above suspicion (1943) / BIOGRAPHY / friends & co-stars / MOVIES

Friends & Co-stars: Conrad Veidt

CVHead

Conrad Veidt

1893-43

This is a re-style of an earlier post (hence the 45 already extant comments). It’s being re-issued and extended as the first of an occasional series I’ll be doing about the people in Basil’s life who weren’t family, lovers or wives. People he worked with, people he loved or was close to or who impacted his existence in some kind of meaningful way, good or bad. I’m doing this partly because it helps to throw light upon Ratbone to know how he interacted with those around him. Partly because as a lifelong movie buff I”m keen to include as many aspects of Vintage Hollywood as I an in this blog.

Why I’m starting with Conrad Veidt I’m not sure. Maybe it’s because I am slightly haunted by him, or because he happens to be in some of the great old films I most enjoy.

But for whatever reason, we are starting with Conrad Veidt. “Connie” as his friends called him.

The Soundbite Life Story

Born in Berlin, Germany in 1893 to a fairly wealthy middle class family, Veidt became an actor after being invalided out of the army following the Battle of Warsaw in 1916. He joined a theatre company in order to entertain the troops, and found his calling. After appearing in the amazing and seminal silent film THE CABINET OF DR CALIGARI, in 1920, he became a major star in Europe. He followed this with equally notable THE HANDS OF ORLAC (1924), THE STUDENT OF PRAGUE (1926), and THE MAN WHO LAUGHS (1928). He was – according to IMDB – first choice to play Dracula in the 1931 Universal classic, but – as we all know if we haven’t been living in a cave on Mars with our fingers in our ears – the Hungarian actor Bela Lugosi eventually secured the role.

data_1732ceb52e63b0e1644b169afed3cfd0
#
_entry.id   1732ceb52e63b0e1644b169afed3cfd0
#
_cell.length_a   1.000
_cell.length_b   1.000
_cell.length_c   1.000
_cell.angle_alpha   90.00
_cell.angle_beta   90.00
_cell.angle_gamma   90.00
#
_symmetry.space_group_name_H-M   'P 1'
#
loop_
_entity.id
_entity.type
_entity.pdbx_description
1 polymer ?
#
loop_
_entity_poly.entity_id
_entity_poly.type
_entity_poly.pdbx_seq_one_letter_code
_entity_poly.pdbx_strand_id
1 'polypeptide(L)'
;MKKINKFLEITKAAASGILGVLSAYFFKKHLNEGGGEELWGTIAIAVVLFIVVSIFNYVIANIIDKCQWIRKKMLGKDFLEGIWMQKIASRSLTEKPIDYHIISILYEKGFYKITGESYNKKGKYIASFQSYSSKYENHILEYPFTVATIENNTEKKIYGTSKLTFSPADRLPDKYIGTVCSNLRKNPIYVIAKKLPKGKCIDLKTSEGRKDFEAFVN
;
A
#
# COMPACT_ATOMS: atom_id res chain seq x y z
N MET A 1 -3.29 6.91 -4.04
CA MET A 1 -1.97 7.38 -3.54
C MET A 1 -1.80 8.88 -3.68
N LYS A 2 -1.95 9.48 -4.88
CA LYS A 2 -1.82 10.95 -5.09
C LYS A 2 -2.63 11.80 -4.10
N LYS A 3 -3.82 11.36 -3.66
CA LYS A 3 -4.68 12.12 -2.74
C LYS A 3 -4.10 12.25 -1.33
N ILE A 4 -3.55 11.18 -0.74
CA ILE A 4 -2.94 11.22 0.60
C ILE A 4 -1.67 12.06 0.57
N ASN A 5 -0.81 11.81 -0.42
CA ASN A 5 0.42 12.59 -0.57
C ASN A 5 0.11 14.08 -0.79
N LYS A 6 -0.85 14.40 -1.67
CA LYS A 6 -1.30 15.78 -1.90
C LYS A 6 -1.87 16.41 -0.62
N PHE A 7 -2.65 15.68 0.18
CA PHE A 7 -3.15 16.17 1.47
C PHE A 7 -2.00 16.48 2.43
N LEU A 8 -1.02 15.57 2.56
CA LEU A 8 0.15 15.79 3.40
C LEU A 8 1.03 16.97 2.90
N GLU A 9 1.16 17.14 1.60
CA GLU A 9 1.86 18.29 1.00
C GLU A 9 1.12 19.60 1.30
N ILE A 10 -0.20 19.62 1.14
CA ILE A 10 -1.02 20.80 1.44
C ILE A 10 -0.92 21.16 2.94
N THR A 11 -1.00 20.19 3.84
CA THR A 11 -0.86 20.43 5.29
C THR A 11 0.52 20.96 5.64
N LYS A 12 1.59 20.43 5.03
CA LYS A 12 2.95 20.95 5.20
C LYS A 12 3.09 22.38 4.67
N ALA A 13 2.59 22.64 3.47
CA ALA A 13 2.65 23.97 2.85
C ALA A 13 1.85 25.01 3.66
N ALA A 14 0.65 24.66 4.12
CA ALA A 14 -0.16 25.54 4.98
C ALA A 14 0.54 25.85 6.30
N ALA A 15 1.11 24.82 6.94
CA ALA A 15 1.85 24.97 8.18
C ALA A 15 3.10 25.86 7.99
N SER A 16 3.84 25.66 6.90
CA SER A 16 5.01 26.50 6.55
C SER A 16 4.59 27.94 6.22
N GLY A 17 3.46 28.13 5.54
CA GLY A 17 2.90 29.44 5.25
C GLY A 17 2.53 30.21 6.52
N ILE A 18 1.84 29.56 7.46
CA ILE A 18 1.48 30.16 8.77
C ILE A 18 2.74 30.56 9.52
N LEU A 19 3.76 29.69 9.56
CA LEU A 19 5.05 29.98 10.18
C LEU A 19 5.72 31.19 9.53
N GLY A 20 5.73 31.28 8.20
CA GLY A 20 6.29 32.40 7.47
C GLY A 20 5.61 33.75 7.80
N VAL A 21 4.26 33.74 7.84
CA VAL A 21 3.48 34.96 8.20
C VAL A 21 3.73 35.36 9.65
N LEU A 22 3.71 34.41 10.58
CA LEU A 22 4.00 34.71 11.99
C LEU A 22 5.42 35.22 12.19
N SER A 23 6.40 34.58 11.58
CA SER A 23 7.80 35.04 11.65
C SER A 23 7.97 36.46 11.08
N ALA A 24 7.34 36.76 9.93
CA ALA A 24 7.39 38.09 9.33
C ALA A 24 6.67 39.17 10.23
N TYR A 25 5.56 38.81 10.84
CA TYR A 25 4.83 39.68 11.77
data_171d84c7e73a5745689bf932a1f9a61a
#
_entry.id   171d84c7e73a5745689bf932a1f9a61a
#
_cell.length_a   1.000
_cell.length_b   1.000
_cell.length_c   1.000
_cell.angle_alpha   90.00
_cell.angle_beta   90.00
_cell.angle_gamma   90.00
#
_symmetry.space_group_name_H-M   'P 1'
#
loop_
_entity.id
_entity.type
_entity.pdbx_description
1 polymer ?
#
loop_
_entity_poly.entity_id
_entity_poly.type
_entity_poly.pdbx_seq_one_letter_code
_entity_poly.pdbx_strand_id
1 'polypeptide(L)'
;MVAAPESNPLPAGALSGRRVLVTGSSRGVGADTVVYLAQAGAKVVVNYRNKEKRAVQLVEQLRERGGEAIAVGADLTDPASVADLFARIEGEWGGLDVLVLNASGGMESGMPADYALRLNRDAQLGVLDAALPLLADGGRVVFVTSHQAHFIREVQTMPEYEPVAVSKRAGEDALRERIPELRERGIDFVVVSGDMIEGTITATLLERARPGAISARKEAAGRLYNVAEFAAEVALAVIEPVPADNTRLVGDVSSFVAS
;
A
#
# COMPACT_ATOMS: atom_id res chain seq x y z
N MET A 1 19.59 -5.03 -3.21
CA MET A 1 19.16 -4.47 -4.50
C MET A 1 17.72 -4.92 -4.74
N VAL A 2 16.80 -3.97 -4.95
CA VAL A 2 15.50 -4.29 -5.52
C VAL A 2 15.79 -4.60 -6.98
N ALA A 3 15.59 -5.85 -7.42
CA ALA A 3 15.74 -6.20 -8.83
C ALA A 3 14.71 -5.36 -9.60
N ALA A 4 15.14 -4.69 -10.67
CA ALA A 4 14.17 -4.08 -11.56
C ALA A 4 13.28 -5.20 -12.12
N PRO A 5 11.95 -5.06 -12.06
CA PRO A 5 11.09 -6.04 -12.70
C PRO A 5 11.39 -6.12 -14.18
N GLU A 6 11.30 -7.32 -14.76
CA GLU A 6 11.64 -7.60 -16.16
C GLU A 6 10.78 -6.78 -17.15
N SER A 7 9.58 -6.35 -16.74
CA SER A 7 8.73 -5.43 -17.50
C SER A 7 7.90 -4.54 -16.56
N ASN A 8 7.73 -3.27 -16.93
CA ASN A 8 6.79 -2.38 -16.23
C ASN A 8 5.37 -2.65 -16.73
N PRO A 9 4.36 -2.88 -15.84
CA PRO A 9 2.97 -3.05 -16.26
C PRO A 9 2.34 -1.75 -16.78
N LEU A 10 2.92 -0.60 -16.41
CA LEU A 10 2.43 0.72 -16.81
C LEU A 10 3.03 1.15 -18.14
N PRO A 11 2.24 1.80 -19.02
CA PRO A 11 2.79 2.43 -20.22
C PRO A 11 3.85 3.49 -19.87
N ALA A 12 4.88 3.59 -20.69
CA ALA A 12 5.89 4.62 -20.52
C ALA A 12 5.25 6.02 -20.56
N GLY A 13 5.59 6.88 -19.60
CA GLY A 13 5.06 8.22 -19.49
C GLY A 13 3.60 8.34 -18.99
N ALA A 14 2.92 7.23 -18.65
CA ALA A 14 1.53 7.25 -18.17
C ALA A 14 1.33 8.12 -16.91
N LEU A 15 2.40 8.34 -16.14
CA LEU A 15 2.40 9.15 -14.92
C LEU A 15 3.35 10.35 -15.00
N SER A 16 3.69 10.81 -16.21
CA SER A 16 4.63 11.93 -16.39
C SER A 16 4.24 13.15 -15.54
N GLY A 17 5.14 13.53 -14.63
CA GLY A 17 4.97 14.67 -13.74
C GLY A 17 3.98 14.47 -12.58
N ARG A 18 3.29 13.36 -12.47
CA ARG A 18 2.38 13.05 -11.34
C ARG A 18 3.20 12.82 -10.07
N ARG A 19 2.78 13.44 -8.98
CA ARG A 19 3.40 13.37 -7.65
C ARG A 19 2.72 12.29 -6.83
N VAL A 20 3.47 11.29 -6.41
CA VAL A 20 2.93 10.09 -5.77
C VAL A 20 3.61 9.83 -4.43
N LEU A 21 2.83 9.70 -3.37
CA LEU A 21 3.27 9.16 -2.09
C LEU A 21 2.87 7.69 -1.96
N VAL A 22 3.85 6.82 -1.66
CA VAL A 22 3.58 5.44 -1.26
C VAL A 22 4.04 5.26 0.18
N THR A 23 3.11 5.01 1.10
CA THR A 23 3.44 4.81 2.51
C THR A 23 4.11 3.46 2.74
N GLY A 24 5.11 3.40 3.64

Veidt was a passionate anti-Nazi and he and his Jewish wife fled Germany after the 1933 coup that put Hitler in power. They initially settled in the UK and (according to IMDB) even took British citizenship. While there Connie made several films with the great Powell and Pressburger team, notably THE SPY IN BLACK (1939).

In 1941 he moved out to Hollywood. He only made a few films there, most of them fairly unremarkable, but the fact that one of them was CASABLANCA (1942) has secured his position in the Pantheon of the Hollywood Golden Age. He died of a heart attack, tragically early, aged just 50, in 1943.
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The Baz Connection